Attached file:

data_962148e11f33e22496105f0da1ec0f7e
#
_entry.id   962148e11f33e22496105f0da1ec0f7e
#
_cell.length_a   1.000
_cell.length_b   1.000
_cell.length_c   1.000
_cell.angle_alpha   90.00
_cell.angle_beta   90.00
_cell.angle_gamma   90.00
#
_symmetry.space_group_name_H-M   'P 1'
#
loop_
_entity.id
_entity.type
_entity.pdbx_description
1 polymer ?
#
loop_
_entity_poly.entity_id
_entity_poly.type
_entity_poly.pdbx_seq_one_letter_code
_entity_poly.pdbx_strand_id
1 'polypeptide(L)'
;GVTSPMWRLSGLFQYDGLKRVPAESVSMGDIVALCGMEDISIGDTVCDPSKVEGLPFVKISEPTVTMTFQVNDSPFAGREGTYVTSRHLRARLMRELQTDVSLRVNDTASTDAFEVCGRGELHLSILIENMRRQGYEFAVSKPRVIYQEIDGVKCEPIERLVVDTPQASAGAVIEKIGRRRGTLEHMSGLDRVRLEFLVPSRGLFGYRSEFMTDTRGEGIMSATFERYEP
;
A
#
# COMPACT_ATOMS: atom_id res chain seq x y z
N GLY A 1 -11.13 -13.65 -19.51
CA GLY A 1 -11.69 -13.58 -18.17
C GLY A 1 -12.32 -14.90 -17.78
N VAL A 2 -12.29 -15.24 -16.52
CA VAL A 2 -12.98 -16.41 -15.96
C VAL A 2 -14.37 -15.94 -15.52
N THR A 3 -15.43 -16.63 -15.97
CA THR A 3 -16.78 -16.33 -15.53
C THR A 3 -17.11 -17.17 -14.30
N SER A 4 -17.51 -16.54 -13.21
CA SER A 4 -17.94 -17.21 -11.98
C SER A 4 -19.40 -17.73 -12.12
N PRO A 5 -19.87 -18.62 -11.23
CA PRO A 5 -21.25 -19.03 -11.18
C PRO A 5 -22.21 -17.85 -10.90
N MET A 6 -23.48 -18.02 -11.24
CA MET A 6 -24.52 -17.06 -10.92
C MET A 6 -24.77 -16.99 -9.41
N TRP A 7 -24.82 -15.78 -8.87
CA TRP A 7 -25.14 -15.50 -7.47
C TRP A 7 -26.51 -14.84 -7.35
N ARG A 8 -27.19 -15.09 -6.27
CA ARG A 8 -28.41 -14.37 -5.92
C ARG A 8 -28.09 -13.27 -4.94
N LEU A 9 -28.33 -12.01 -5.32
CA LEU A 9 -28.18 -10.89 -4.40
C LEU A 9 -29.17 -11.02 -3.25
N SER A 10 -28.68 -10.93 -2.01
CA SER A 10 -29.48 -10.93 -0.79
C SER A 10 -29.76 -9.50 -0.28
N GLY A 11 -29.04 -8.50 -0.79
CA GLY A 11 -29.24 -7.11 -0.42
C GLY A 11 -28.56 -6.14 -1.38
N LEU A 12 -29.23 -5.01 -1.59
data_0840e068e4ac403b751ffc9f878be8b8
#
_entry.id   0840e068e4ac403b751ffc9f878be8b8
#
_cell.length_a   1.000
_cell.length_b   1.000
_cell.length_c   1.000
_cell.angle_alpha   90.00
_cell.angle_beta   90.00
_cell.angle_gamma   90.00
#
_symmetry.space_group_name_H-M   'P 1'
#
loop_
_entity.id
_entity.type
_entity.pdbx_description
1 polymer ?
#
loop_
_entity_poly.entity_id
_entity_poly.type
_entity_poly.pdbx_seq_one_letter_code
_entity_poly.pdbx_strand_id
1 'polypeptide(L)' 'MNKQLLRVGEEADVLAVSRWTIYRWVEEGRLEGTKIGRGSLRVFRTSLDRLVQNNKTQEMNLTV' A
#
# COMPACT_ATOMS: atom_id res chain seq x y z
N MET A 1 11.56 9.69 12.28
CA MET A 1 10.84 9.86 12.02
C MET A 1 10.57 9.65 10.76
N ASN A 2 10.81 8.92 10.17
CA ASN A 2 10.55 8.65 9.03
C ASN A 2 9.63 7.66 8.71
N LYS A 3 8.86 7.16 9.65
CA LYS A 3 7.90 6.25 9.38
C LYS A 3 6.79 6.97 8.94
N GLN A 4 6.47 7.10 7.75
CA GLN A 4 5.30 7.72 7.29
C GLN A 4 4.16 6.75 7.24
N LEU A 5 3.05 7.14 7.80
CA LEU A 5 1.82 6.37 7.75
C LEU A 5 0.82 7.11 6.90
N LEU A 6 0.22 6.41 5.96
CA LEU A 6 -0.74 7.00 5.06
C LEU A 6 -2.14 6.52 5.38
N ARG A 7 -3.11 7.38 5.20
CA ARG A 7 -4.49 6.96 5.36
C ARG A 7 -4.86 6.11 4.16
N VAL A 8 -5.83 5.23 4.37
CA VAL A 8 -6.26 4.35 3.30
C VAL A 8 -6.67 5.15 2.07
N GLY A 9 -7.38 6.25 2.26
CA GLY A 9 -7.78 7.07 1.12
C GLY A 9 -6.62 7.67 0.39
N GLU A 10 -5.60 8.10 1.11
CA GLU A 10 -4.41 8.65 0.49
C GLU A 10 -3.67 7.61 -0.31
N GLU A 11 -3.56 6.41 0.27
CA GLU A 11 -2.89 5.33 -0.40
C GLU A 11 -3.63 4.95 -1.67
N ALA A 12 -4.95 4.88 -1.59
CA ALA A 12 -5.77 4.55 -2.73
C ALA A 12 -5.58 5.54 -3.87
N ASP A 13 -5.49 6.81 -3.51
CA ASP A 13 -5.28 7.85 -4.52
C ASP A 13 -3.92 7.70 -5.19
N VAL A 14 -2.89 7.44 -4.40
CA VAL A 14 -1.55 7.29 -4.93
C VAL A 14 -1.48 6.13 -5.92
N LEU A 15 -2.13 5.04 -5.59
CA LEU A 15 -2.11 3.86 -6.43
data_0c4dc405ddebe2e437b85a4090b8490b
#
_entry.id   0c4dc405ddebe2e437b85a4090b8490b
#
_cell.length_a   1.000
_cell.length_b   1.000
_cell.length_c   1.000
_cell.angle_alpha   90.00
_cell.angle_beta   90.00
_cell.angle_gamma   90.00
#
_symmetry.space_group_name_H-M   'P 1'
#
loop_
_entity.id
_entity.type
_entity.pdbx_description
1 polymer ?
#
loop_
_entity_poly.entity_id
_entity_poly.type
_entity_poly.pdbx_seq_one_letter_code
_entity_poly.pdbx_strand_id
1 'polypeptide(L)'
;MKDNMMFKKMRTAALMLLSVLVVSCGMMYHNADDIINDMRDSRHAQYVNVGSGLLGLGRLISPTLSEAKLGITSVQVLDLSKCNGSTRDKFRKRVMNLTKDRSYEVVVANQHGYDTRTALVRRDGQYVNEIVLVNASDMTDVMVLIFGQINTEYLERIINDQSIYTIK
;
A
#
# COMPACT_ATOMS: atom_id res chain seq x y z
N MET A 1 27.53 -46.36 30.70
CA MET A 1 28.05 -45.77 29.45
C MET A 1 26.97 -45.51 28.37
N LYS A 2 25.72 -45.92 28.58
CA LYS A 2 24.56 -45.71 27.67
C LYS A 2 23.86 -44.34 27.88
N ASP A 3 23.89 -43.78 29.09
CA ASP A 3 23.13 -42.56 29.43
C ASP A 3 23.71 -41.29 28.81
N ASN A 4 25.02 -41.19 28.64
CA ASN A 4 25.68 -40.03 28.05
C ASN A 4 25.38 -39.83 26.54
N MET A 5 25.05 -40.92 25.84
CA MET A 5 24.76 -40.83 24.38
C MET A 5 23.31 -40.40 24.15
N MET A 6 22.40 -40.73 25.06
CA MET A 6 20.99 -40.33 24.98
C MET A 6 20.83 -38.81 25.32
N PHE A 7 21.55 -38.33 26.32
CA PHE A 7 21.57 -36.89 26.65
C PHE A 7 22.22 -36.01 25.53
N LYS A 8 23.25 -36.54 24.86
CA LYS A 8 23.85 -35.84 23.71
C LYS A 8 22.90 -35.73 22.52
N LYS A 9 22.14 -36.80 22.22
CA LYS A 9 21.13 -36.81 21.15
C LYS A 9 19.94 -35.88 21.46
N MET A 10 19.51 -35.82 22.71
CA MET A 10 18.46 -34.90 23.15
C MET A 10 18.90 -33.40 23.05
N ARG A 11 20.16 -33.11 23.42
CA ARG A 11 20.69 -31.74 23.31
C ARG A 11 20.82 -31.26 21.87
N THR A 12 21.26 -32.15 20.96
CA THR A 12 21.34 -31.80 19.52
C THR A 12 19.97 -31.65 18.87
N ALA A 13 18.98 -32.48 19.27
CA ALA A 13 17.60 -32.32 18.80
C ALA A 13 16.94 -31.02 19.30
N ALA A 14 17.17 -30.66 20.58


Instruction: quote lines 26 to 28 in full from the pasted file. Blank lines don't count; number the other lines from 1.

;GVTSPMWRLSGLFQYDGLKRVPAESVSMGDIVALCGMEDISIGDTVCDPSKVEGLPFVKISEPTVTMTFQVNDSPFAGREGTYVTSRHLRARLMRELQTDVSLRVNDTASTDAFEVCGRGELHLSILIENMRRQGYEFAVSKPRVIYQEIDGVKCEPIERLVVDTPQASAGAVIEKIGRRRGTLEHMSGLDRVRLEFLVPSRGLFGYRSEFMTDTRGEGIMSATFERYEP
;
A